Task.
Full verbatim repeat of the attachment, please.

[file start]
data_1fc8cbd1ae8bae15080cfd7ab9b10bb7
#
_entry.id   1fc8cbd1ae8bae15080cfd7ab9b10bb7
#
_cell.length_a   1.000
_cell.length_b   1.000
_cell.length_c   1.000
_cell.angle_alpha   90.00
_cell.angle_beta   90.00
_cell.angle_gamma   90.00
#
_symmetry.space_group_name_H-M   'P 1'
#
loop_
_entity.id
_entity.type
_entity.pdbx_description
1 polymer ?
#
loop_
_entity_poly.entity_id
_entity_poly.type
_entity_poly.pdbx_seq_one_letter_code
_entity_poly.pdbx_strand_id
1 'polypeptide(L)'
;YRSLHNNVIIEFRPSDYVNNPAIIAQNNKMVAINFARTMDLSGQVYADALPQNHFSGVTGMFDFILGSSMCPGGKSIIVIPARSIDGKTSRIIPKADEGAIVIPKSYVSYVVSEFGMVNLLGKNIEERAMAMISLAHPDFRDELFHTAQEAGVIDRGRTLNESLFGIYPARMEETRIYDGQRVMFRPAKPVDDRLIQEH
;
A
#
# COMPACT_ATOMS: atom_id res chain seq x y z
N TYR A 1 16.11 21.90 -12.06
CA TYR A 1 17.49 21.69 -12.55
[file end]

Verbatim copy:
data_1fc8cbd1ae8bae15080cfd7ab9b10bb7
#
_entry.id   1fc8cbd1ae8bae15080cfd7ab9b10bb7
#
_cell.length_a   1.000
_cell.length_b   1.000
_cell.length_c   1.000
_cell.angle_alpha   90.00
_cell.angle_beta   90.00
_cell.angle_gamma   90.00
#
_symmetry.space_group_name_H-M   'P 1'
#
loop_
_entity.id
_entity.type
_entity.pdbx_description
1 polymer ?
#
loop_
_entity_poly.entity_id
_entity_poly.type
_entity_poly.pdbx_seq_one_letter_code
_entity_poly.pdbx_strand_id
1 'polypeptide(L)'
;YRSLHNNVIIEFRPSDYVNNPAIIAQNNKMVAINFARTMDLSGQVYADALPQNHFSGVTGMFDFILGSSMCPGGKSIIVIPARSIDGKTSRIIPKADEGAIVIPKSYVSYVVSEFGMVNLLGKNIEERAMAMISLAHPDFRDELFHTAQEAGVIDRGRTLNESLFGIYPARMEETRIYDGQRVMFRPAKPVDDRLIQEH
;
A
#
# COMPACT_ATOMS: atom_id res chain seq x y z
N TYR A 1 16.11 21.90 -12.06
CA TYR A 1 17.49 21.69 -12.55